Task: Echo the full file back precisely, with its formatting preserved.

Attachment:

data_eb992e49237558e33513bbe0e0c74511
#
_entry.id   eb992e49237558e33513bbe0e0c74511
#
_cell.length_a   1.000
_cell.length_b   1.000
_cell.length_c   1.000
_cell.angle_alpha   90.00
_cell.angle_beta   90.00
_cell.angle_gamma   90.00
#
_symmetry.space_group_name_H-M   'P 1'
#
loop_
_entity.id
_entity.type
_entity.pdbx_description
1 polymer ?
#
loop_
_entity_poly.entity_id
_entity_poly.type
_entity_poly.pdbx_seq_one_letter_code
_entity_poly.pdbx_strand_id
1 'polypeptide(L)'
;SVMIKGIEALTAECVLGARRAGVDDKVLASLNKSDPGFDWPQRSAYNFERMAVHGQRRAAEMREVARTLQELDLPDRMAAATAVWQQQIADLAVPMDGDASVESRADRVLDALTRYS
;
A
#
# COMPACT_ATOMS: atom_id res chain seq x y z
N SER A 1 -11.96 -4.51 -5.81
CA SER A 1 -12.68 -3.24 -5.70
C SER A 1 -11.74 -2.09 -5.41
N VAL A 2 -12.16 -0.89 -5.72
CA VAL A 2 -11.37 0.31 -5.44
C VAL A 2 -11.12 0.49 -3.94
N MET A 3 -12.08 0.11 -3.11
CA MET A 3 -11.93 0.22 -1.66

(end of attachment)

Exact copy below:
data_eb992e49237558e33513bbe0e0c74511
#
_entry.id   eb992e49237558e33513bbe0e0c74511
#
_cell.length_a   1.000
_cell.length_b   1.000
_cell.length_c   1.000
_cell.angle_alpha   90.00
_cell.angle_beta   90.00
_cell.angle_gamma   90.00
#
_symmetry.space_group_name_H-M   'P 1'
#
loop_
_entity.id
_entity.type
_entity.pdbx_description
1 polymer ?
#
loop_
_entity_poly.entity_id
_entity_poly.type
_entity_poly.pdbx_seq_one_letter_code
_entity_poly.pdbx_strand_id
1 'polypeptide(L)'
;SVMIKGIEALTAECVLGARRAGVDDKVLASLNKSDPGFDWPQRSAYNFERMAVHGQRRAAEMREVARTLQELDLPDRMAAATAVWQQQIADLAVPMDGDASVESRADRVLDALTRYS
;
A
#
# COMPACT_ATOMS: atom_id res chain seq x y z
N SER A 1 -11.96 -4.51 -5.81
CA SER A 1 -12.68 -3.24 -5.70
C SER A 1 -11.74 -2.09 -5.41
N VAL A 2 -12.16 -0.89 -5.72
CA VAL A 2 -11.37 0.31 -5.44
C VAL A 2 -11.12 0.49 -3.94
N MET A 3 -12.08 0.11 -3.11
CA MET A 3 -11.93 0.22 -1.66